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#94837 - 08/15/05 04:26 PM Physical protection
George Little Offline
Member
Registered: 01/18/04
Posts: 1488
Loc: Michigan USA
We have an inspector in our area who wrote a violation quoting 334.15(B). The installation involved installing NM cable horizontally through the studs in an unfinished garage. The inspector wanted the wiring to go up and over instead of around the garage at about 3 feet above the floor. What is the opinion of this forum?

I told him to count his belssings because I didn't think plastic NM cable boxes were Listed for use in exposed wiring. Seems like this came up a few years ago at an IAEI code panel and a UL guy made a point of this.
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George Little
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#94838 - 08/15/05 04:55 PM Re: Physical protection
George Offline
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Registered: 02/23/02
Posts: 375
I would suggest protection is necessary.
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#94839 - 08/15/05 05:13 PM Re: Physical protection
walrus Offline
Member
Registered: 07/25/02
Posts: 680
Loc: Bangor Me. USA
If he ran the NM up and over and then down would he need protection for the portion that came down??. The original description would pass in Maine without a doubt.
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#94840 - 08/15/05 05:28 PM Re: Physical protection
luckyshadow Offline
Member
Registered: 01/04/05
Posts: 305
Loc: Maryland USA
Go into my garage and you will see romex running through the wall studs at about 3' off the floor. Inspector had no problem with it. Is this a local "code" thing or is the inspector pushing his own ideas on you ?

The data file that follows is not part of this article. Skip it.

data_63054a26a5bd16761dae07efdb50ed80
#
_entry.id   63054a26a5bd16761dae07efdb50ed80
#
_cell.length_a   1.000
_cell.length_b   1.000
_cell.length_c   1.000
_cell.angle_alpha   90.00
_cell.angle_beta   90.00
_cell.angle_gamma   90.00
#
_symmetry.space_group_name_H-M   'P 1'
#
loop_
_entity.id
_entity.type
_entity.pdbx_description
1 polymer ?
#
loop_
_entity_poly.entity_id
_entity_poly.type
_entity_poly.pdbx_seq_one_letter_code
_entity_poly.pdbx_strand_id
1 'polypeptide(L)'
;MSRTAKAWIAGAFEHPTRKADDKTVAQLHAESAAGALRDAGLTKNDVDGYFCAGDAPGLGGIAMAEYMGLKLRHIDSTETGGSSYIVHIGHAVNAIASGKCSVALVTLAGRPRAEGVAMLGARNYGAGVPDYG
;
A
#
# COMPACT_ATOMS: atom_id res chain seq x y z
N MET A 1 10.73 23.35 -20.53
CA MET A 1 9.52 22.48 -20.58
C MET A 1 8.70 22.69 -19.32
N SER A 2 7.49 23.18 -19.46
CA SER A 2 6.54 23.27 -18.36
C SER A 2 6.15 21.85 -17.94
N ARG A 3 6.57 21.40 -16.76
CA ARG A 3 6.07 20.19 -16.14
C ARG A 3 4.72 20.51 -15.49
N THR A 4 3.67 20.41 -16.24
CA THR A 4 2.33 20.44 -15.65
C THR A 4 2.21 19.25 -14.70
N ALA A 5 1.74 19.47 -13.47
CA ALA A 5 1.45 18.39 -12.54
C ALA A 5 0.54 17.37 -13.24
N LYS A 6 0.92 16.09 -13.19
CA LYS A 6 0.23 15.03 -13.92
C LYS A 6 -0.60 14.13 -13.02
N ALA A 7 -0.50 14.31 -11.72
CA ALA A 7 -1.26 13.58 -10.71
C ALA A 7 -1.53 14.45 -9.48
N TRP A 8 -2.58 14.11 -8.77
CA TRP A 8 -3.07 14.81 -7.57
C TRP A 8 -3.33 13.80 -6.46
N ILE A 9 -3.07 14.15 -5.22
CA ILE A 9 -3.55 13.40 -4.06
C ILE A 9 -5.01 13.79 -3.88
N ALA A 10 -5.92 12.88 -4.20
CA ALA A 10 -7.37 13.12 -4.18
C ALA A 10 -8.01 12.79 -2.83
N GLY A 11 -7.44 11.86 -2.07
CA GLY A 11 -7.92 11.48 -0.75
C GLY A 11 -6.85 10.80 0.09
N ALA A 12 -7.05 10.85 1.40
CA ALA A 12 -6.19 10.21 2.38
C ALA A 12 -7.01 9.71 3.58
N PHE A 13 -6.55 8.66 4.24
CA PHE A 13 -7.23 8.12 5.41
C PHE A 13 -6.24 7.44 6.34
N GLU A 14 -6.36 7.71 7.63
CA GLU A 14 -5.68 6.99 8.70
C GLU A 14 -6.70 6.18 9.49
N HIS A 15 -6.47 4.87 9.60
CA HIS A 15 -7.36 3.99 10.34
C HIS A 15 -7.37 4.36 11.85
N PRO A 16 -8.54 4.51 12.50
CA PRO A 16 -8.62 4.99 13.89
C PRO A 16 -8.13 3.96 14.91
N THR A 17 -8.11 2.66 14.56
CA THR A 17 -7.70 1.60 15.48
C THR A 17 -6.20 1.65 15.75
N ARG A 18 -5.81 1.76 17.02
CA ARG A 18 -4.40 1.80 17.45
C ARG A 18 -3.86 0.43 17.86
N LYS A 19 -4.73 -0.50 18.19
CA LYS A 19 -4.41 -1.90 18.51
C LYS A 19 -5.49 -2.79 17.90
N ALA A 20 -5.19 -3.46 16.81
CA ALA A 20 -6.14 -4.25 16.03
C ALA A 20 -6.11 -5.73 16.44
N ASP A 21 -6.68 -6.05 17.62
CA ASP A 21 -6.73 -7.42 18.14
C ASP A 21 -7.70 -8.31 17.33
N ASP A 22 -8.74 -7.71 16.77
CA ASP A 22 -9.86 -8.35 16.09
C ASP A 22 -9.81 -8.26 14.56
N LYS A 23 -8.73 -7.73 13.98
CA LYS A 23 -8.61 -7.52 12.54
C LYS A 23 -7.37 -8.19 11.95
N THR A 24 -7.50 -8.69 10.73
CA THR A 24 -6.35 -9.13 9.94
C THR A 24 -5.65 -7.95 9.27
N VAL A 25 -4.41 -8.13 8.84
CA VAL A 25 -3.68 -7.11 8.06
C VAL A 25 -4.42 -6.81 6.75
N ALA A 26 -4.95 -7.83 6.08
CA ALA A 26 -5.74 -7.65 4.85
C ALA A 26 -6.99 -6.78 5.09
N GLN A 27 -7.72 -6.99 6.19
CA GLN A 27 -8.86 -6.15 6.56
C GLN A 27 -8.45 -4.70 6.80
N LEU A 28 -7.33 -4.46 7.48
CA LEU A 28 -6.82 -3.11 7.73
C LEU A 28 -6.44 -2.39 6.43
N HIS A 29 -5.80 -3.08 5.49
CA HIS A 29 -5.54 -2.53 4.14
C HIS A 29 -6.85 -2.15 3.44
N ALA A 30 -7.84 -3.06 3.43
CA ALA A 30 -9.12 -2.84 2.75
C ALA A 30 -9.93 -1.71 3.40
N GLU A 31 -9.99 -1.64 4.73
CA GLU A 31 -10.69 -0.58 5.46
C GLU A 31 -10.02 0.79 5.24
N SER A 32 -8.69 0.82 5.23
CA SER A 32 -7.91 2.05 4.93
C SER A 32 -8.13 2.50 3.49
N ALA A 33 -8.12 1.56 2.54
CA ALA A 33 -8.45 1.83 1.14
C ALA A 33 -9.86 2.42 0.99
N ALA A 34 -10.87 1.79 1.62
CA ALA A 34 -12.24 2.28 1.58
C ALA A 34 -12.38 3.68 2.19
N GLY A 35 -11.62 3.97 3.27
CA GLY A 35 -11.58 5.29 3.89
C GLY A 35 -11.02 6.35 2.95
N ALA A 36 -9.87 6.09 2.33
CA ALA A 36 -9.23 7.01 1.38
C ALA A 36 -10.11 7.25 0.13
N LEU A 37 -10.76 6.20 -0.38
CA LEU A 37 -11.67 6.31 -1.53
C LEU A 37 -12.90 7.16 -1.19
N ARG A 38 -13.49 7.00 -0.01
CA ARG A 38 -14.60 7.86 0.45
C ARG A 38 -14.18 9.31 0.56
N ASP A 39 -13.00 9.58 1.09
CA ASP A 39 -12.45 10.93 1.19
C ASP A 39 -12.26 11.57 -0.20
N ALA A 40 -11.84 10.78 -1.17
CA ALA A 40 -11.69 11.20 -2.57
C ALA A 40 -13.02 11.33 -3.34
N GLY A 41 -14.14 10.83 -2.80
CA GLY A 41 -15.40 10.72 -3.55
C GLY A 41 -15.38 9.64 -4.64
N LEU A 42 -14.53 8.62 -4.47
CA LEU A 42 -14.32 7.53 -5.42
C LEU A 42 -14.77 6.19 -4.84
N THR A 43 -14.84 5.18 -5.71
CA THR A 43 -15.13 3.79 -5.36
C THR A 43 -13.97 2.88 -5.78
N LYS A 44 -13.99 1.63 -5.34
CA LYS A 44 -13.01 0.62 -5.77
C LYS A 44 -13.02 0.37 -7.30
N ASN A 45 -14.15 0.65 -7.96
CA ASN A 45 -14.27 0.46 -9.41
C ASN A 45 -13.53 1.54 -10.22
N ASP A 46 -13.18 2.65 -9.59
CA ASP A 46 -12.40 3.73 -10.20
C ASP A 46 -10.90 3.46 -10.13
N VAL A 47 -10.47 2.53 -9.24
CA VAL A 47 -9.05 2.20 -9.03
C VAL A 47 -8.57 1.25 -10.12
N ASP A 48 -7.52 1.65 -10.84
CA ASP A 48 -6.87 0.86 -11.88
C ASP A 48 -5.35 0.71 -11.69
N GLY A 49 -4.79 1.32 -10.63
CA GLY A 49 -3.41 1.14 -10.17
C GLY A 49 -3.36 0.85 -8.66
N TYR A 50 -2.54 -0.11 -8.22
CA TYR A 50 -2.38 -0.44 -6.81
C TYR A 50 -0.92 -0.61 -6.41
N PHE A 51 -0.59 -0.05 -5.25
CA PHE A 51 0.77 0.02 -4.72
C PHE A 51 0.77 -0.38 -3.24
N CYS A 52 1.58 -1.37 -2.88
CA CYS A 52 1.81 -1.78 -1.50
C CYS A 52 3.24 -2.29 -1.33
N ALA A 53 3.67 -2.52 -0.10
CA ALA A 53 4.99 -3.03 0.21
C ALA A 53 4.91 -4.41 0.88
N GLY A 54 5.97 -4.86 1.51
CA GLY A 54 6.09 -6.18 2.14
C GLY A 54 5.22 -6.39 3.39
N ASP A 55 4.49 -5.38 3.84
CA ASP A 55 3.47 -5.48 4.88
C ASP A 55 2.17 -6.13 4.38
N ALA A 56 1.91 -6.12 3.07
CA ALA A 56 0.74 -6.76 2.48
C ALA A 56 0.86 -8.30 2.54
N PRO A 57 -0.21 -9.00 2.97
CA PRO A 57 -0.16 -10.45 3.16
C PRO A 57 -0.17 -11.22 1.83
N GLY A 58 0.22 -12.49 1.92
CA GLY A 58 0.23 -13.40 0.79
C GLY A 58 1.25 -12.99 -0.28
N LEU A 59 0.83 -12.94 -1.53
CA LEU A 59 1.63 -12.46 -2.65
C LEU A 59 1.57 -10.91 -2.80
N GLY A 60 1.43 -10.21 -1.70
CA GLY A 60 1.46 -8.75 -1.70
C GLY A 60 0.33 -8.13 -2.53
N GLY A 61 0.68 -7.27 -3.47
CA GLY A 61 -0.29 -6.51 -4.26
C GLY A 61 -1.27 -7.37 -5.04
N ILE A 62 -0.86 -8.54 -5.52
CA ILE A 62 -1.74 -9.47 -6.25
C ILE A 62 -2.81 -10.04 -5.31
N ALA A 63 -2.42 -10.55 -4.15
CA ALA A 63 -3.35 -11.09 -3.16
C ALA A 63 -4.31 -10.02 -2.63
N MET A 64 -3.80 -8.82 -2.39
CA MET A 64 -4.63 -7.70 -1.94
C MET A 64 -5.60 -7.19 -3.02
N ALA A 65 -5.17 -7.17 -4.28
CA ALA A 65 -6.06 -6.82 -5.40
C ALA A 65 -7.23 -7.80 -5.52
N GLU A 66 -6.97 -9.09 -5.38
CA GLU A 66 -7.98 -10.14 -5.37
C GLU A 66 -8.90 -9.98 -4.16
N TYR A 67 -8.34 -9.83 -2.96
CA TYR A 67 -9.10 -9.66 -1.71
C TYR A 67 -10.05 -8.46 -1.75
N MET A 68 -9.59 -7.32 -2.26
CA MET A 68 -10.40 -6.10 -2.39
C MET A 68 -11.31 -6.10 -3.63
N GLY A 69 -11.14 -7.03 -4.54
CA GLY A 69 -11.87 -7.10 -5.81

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#94841 - 08/15/05 06:30 PM Re: Physical protection
gfretwell Online   content


Member
Registered: 07/20/04
Posts: 9037
Loc: Estero,Fl,usa
"Physical damage/protection" always seems to be a local decision.
"Subject to physical damage" is always a subjective question.
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#94842 - 08/15/05 06:31 PM Re: Physical protection
e57 Offline
Member
Registered: 05/27/03
Posts: 2876
Loc: S.F.,CA USA
Around here NM and MC for that matter, is subject to damage <8'AFF. In fact we do alot of corrections on exactly that type of work. It's obvious of the hazard when you walk in to do the work, and find all kinds of things hanging on it. Like crowbars, boxes stuffed into the stud-bays, and once, a kayack tied to it. Even above 8', we pipe it unless it is planned to be rocked.

As far as Code goes, "protected from physical damage where necessary", is pretty subjective, and lends alot to the AHJ.

As for the boxes, as you mention,
Quote:
314.17 (C) Nonmetallic Boxes and Conduit Bodies.